9.3. Basic Graphics Concepts
An image is a rectangle of pixels that have various colors. Colors are identified by their position in the palette, an array of colors. Each entry in the palette has three separate color values—one for red, one for green, and one for blue. Each value ranges from 0 (this color not present) to 255 (this color at full intensity).
Image files are rarely a straightforward dump of the pixels and the palette. Instead, various file formats (GIF, JPEG, PNG, etc.) have been created that attempt to compress the data somewhat to make smaller files.
Different file formats handle image transparency , which controls whether and how the background shows through the image, in different ways. Some support an alpha channel, an extra value for every pixel reflecting the transparency at that point. Others simply designate one entry in the palette as indicating transparency.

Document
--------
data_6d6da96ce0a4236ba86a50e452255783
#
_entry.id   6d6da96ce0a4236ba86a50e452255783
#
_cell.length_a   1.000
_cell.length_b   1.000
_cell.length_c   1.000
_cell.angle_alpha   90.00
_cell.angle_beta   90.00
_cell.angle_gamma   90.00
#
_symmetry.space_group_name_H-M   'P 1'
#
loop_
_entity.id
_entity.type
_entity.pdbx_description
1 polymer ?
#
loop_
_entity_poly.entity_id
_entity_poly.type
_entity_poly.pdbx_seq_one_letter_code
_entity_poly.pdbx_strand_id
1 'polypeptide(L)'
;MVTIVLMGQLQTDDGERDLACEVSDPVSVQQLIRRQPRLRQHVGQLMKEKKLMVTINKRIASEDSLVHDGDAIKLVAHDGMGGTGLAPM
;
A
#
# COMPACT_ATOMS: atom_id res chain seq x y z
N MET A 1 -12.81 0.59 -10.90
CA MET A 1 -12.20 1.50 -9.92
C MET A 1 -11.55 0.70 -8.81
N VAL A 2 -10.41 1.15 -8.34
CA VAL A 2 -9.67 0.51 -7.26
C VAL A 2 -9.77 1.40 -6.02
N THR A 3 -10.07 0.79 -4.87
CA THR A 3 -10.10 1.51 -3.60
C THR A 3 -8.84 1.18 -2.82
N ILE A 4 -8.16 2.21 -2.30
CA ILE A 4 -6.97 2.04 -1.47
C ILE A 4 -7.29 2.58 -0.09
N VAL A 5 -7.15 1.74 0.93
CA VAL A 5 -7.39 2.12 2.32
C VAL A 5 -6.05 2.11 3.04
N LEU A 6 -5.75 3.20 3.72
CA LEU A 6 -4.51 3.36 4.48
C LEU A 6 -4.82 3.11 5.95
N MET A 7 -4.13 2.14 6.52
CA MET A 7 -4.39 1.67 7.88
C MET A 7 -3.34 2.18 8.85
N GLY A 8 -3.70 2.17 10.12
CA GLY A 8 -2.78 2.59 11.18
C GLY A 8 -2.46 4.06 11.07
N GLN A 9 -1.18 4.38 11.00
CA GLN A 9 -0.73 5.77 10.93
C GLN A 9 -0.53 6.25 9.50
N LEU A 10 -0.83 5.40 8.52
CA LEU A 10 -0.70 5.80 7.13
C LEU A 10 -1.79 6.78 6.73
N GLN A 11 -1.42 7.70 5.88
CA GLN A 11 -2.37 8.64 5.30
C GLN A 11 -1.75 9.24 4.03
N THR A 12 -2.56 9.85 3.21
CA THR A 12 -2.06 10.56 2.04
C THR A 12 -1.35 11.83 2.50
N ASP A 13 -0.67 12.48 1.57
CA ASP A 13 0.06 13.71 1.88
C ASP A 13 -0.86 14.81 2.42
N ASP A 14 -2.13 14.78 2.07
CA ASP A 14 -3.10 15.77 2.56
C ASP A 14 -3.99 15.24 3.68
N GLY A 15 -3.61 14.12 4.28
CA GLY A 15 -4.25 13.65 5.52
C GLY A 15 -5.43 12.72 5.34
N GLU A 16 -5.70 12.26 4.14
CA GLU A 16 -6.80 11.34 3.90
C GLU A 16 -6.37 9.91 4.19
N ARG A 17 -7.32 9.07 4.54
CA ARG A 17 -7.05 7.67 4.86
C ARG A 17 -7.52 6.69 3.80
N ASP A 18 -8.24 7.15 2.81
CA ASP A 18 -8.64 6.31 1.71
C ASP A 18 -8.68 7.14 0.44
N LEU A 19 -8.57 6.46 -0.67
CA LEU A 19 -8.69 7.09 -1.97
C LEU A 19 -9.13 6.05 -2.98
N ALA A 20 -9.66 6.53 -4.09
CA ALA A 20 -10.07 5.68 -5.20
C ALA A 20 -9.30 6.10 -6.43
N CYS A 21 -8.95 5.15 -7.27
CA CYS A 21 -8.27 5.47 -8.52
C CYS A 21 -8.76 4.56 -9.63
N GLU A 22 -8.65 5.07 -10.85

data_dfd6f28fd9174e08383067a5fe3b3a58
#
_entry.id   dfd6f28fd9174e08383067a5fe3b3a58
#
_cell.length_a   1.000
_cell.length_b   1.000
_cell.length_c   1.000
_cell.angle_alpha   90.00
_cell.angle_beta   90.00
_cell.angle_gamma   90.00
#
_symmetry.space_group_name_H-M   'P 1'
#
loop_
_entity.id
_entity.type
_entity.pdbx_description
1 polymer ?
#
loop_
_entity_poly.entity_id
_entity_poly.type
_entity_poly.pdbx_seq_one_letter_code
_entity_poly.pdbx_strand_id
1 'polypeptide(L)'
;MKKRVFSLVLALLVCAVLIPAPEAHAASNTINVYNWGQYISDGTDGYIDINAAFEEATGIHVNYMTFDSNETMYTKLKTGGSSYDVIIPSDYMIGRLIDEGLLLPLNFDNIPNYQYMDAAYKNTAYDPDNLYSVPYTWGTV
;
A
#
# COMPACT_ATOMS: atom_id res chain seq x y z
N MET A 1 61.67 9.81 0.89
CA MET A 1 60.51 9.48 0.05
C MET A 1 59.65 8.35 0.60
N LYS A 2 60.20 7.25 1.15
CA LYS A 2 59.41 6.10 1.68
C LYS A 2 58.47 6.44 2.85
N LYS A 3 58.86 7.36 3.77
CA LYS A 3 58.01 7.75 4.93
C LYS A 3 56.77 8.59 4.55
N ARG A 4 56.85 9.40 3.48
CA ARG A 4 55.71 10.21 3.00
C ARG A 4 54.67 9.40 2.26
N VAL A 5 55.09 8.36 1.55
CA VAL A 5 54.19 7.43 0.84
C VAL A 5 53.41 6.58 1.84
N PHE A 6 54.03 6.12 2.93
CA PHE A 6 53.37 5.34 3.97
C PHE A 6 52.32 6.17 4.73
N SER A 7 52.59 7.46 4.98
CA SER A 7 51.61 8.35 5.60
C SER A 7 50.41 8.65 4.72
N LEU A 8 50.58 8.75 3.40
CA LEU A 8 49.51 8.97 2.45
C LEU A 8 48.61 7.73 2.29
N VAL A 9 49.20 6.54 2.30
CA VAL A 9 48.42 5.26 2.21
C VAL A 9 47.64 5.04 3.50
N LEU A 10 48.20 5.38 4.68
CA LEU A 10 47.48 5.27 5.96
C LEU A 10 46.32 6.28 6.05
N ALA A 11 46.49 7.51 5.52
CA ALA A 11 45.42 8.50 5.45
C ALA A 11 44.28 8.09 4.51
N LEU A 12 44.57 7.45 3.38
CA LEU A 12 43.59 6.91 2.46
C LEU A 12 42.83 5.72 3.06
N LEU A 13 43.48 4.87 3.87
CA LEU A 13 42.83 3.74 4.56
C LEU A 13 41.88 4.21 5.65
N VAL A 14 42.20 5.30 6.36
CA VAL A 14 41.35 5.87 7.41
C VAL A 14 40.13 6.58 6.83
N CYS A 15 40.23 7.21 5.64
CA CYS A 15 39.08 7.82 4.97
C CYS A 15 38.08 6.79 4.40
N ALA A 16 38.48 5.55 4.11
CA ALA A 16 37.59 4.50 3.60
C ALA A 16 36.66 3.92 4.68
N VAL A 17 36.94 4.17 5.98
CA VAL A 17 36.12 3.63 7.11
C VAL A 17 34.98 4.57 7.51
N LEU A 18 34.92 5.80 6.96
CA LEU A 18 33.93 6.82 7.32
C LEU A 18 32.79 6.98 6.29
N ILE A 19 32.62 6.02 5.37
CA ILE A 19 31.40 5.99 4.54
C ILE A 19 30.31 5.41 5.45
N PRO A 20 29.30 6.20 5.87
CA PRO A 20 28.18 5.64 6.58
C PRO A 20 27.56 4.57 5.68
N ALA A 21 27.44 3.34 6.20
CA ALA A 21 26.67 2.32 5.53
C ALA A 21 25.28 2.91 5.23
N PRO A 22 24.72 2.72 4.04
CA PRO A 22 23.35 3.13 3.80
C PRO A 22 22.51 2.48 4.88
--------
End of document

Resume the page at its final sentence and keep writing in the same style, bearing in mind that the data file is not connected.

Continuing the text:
Antialiasing is where pixels at the edge of a shape are moved or recolored to make a gradual transition between the shape and its background. This prevents the rough and jagged edges that can make for unappealing images. Some functions that draw on an image implement antialiasing.
With 256 possible values for each of red, green, and blue, there are 16,777,216 possible colors for every pixel. Some file formats limit the number of colors you can have in a palette (e.g., GIF supports no more than 256 colors); others let you have as many colors as you need. The latter are known as true color formats, because 24-bit color (8 bits for each of red, green, and blue) gives more hues than the human eye can distinguish.
Copyright © 2003 O'Reilly & Associates. All rights reserved.